Authorities Assert Cannibalism in Brazil Is Just a Myth

    Kulina Indians from Brazil

    Kulina Indians from Brazil International experts on the Amazon tribe accused of killing and eating a white settler cast doubts on the authenticity of the accusations. The tribe's supposed cannibalism has been reported by media all around the world.

    Dr Donald Pollock, Chair of the Department of Anthropology at the State University of New York at Buffalo, said, "The Kulina have no history or tradition of cannibalism, and have often expressed disgust at the notion. I am confident that the current charges will prove to be false when they are fully investigated."

    Members of the Kulina (or Culina) tribe have been accused of killing a man, variously reported as a handicapped student and cattle farmer, and eating his heart and thighs in a "cannibalistic ritual". The Kulina live in the remote Amazon forest – some in Brazil, others in Peru.

    Domingos Silva, an anthropologist at Brazil's Federal University of Santa Catarina, said, "During all the years when I studied and lived with the Kulina they never gave any sign of practicing cannibalism."

    Dr Daniel Everett, Chair of the Department of Languages, Literatures and Cultures at Illinois State University and author of the best-selling book "Don't sleep, there are snakes", said, "I have worked with every group of the Arawan family, of which the Kulina are a member. I am not aware of any evidence that the Kulina or any other Arawan group have ever engaged in cannibalism."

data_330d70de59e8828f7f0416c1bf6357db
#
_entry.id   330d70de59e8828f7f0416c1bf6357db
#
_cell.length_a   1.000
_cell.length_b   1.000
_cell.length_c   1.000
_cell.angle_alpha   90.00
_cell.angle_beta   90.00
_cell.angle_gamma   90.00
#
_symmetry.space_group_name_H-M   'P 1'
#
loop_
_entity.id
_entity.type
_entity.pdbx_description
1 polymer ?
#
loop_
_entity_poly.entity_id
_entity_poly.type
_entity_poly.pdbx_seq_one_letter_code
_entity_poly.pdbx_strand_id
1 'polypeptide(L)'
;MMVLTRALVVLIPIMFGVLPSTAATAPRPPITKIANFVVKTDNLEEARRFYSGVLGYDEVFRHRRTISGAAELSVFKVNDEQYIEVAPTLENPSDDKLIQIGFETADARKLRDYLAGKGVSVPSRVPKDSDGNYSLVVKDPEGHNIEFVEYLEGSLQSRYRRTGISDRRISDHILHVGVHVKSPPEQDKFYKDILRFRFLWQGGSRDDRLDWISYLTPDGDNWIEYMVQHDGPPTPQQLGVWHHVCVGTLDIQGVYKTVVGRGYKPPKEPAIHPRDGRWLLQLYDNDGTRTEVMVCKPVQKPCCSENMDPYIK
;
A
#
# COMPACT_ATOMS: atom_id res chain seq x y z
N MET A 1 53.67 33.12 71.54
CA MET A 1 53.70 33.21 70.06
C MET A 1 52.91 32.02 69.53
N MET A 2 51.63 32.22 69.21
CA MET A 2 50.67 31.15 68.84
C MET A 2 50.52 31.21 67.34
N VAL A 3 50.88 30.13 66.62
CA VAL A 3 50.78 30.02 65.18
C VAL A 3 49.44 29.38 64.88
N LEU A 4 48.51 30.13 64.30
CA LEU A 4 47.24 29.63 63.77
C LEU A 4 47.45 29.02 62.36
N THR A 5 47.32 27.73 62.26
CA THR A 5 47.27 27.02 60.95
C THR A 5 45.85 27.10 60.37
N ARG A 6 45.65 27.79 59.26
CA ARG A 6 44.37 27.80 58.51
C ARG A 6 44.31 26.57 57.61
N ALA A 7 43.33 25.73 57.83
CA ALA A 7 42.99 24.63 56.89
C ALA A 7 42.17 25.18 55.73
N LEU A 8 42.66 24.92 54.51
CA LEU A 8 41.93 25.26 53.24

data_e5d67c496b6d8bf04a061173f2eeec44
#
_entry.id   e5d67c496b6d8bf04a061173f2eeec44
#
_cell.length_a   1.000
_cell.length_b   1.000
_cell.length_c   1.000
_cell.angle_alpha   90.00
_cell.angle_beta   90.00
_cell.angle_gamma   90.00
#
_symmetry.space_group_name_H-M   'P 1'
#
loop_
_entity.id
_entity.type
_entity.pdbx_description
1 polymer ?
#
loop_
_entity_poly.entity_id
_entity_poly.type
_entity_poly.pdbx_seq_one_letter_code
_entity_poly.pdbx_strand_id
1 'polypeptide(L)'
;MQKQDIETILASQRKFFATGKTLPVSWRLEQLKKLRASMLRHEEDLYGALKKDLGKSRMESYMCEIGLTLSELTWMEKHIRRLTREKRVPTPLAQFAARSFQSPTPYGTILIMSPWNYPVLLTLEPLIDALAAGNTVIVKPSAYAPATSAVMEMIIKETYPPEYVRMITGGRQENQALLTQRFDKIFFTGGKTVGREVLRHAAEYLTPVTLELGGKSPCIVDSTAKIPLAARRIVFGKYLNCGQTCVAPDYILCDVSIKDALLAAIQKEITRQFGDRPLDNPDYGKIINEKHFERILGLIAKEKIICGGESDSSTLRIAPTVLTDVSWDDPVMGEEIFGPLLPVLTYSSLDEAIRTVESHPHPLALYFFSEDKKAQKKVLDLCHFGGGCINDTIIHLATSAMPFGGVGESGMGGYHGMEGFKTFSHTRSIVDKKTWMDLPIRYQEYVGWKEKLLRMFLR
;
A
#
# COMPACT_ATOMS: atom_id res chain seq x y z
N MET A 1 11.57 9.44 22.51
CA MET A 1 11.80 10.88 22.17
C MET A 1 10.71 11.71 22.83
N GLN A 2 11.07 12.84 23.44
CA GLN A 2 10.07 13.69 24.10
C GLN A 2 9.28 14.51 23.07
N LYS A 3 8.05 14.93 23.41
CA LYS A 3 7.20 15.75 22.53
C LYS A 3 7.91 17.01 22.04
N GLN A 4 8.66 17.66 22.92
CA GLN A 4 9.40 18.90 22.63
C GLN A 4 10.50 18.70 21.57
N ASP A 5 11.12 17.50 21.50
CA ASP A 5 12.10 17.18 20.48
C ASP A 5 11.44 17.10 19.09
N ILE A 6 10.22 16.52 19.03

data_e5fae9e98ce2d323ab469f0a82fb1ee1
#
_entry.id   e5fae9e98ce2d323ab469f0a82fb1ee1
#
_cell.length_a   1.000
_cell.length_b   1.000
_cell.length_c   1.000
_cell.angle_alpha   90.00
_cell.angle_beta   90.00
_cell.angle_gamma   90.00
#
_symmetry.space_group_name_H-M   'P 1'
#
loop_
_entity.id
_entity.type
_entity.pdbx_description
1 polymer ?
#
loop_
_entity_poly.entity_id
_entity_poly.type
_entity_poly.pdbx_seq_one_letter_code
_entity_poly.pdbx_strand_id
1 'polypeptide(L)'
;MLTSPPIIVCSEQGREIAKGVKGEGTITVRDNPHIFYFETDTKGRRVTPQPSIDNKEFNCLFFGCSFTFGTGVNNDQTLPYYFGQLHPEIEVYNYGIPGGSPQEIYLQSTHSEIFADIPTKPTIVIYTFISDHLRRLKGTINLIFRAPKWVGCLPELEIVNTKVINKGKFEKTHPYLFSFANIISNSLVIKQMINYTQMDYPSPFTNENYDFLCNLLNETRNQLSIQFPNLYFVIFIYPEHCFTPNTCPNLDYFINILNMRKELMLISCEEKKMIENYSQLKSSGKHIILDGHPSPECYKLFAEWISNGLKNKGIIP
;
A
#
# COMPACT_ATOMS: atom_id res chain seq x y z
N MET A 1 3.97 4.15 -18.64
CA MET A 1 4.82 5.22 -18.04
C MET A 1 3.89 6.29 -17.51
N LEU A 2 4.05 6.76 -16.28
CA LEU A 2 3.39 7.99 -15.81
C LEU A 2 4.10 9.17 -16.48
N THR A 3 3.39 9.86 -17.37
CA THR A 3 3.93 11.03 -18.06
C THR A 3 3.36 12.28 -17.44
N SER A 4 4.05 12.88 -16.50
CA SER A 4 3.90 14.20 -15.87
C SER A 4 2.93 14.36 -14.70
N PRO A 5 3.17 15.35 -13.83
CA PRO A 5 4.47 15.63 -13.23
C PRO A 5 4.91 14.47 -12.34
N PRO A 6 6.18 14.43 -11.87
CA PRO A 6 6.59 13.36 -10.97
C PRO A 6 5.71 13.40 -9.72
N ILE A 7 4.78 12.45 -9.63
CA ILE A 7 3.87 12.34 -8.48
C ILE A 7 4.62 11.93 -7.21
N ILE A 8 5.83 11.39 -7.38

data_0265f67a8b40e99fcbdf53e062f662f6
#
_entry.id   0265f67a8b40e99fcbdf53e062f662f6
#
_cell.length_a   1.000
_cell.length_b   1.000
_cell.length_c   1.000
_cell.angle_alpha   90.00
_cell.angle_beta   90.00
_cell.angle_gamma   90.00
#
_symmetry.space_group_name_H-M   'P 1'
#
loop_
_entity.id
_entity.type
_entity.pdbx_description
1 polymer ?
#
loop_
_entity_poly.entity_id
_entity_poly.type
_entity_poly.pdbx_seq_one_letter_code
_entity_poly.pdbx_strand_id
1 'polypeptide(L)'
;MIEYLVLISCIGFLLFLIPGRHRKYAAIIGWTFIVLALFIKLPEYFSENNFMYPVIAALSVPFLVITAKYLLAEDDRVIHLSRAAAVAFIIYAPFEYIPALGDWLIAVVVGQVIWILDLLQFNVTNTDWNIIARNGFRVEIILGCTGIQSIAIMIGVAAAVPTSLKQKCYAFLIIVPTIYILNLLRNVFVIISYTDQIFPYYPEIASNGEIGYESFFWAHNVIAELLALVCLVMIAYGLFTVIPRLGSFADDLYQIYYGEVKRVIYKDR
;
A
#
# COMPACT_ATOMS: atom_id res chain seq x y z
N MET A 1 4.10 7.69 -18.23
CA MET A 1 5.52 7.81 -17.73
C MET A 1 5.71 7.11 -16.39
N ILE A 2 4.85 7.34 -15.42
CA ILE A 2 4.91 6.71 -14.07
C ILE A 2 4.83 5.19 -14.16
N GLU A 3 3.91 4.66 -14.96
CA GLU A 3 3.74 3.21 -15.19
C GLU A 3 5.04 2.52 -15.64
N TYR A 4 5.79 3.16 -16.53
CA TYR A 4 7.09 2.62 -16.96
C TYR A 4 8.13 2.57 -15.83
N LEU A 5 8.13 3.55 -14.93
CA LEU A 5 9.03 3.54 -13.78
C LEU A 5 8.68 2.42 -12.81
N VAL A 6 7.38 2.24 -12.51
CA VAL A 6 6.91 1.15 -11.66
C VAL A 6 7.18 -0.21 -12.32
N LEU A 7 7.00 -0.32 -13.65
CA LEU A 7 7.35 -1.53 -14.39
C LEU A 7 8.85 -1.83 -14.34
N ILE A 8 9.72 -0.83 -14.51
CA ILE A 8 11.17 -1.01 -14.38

The source of the reports appears to be limited to the mayor of a nearby town, who told police he was informed by a member of the tribe that the "ritual" had taken place.

    Ivar Busatto, coordinator of the non-governmental organization OPAN, which has worked with the Kulina for years, said, "Facts have been attributed to the Indians without prior investigation. They are being pre-judged, as part of a wider campaign of slander which has hidden interests."

    FUNAI, the Brazilian government's Indian affairs department, released a statement saying, "The practice of anthropophagy [eating people] does not exist among indigenous peoples in contemporary Brazil".

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    • Show Comments (5)

    • Ric

      Back In Brazil
      But leaving for the US mid-March. I think the Yanomanos/Yanomanis have practiced cannibalism in the past but maybe they quit.

    • João da Silva

      Ric
      [quote]A friend was in a remote tribe and asked the chief if there were any cannibals in the area. “No, no”, he replied. “In fact we just ate the last one yesterday.”[/quote]

      That was a good one Ric! You should thank God that you have not yet been eaten by the Culinas in spite of your living in the Amazon. 😀

      You in U.S. of A or back in Brazil?

    • ch.c.

      Indians
      I don’t know about you, but I find the native men from Amazon quite sexy especially the ones who walk naked

    • Ric

      No Cannibals
      A friend was in a remote tribe and asked the chief if there were any cannibals in the area. “No, no”, he replied. “In fact we just ate the last one yesterday.”

    • João da Silva

      [quote]Domingos Silva, an anthropologist at Brazil’s Federal University of Santa Catarina, said, “During all the years when I studied and lived with the Kulina they never gave any sign of practicing cannibalism.”[/quote]

      Prof.Domingos Silva is absolutely correct and he is a reputed anthropologist. One doesn’t have to consult any “International Experts” to refute this story about cannibalism among Culinas.

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